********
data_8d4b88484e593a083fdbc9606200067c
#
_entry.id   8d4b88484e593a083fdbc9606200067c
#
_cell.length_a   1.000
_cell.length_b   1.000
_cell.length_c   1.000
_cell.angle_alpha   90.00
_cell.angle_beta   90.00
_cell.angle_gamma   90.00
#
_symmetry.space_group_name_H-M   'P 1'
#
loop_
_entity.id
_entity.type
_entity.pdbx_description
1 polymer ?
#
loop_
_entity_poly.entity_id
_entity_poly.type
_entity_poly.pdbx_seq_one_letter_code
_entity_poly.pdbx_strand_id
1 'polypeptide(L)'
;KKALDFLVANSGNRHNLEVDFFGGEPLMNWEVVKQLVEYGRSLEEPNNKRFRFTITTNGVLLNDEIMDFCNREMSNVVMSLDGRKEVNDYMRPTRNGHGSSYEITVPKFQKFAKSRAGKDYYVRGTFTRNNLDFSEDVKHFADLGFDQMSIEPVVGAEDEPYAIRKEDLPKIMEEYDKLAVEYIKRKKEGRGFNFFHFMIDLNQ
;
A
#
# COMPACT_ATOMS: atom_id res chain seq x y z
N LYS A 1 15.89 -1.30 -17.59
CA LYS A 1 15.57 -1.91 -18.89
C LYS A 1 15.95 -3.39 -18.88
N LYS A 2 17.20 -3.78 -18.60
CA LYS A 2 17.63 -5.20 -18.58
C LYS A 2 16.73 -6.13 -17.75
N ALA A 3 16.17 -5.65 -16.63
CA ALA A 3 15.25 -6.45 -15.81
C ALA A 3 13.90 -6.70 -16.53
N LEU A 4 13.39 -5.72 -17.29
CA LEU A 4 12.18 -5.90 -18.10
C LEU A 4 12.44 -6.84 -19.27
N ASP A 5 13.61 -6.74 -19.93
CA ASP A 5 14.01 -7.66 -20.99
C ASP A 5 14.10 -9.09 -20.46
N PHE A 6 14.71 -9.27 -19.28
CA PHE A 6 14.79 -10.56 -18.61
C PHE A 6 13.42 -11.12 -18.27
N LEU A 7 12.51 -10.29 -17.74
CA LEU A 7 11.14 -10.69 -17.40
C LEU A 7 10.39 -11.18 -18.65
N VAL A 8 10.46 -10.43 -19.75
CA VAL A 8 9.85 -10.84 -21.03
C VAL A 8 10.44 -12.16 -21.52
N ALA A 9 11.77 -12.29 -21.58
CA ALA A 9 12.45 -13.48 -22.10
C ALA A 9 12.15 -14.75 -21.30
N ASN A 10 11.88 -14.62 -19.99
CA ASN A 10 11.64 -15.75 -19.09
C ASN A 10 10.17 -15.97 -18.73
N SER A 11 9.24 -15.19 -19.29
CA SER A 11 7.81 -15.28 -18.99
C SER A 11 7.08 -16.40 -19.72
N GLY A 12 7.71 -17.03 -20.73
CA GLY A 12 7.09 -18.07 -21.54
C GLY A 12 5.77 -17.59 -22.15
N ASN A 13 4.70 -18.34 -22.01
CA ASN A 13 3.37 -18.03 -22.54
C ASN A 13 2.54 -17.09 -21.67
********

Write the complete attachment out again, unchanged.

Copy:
data_8d4b88484e593a083fdbc9606200067c
#
_entry.id   8d4b88484e593a083fdbc9606200067c
#
_cell.length_a   1.000
_cell.length_b   1.000
_cell.length_c   1.000
_cell.angle_alpha   90.00
_cell.angle_beta   90.00
_cell.angle_gamma   90.00
#
_symmetry.space_group_name_H-M   'P 1'
#
loop_
_entity.id
_entity.type
_entity.pdbx_description
1 polymer ?
#
loop_
_entity_poly.entity_id
_entity_poly.type
_entity_poly.pdbx_seq_one_letter_code
_entity_poly.pdbx_strand_id
1 'polypeptide(L)'
;KKALDFLVANSGNRHNLEVDFFGGEPLMNWEVVKQLVEYGRSLEEPNNKRFRFTITTNGVLLNDEIMDFCNREMSNVVMSLDGRKEVNDYMRPTRNGHGSSYEITVPKFQKFAKSRAGKDYYVRGTFTRNNLDFSEDVKHFADLGFDQMSIEPVVGAEDEPYAIRKEDLPKIMEEYDKLAVEYIKRKKEGRGFNFFHFMIDLNQ
;
A
#
# COMPACT_ATOMS: atom_id res chain seq x y z
N LYS A 1 15.89 -1.30 -17.59
CA LYS A 1 15.57 -1.91 -18.89
C LYS A 1 15.95 -3.39 -18.88
N LYS A 2 17.20 -3.78 -18.60
CA LYS A 2 17.63 -5.20 -18.58
C LYS A 2 16.73 -6.13 -17.75
N ALA A 3 16.17 -5.65 -16.63
CA ALA A 3 15.25 -6.45 -15.81
C ALA A 3 13.90 -6.70 -16.53
N LEU A 4 13.39 -5.72 -17.29
CA LEU A 4 12.18 -5.90 -18.10
C LEU A 4 12.44 -6.84 -19.27
N ASP A 5 13.61 -6.74 -19.93
CA ASP A 5 14.01 -7.66 -20.99
C ASP A 5 14.10 -9.09 -20.46
N PHE A 6 14.71 -9.27 -19.28
CA PHE A 6 14.79 -10.56 -18.61
C PHE A 6 13.42 -11.12 -18.27
N LEU A 7 12.51 -10.29 -17.74
CA LEU A 7 11.14 -10.69 -17.40
C LEU A 7 10.39 -11.18 -18.65
N VAL A 8 10.46 -10.43 -19.75
CA VAL A 8 9.85 -10.84 -21.03
C VAL A 8 10.44 -12.16 -21.52
N ALA A 9 11.77 -12.29 -21.58
CA ALA A 9 12.45 -13.48 -22.10
C ALA A 9 12.15 -14.75 -21.30
N ASN A 10 11.88 -14.62 -19.99
CA ASN A 10 11.64 -15.75 -19.09
C ASN A 10 10.17 -15.97 -18.73
N SER A 11 9.24 -15.19 -19.29
CA SER A 11 7.81 -15.28 -18.99
C SER A 11 7.08 -16.40 -19.72
N GLY A 12 7.71 -17.03 -20.73
CA GLY A 12 7.09 -18.07 -21.54
C GLY A 12 5.77 -17.59 -22.15
N ASN A 13 4.70 -18.34 -22.01
CA ASN A 13 3.37 -18.03 -22.54
C ASN A 13 2.54 -17.09 -21.67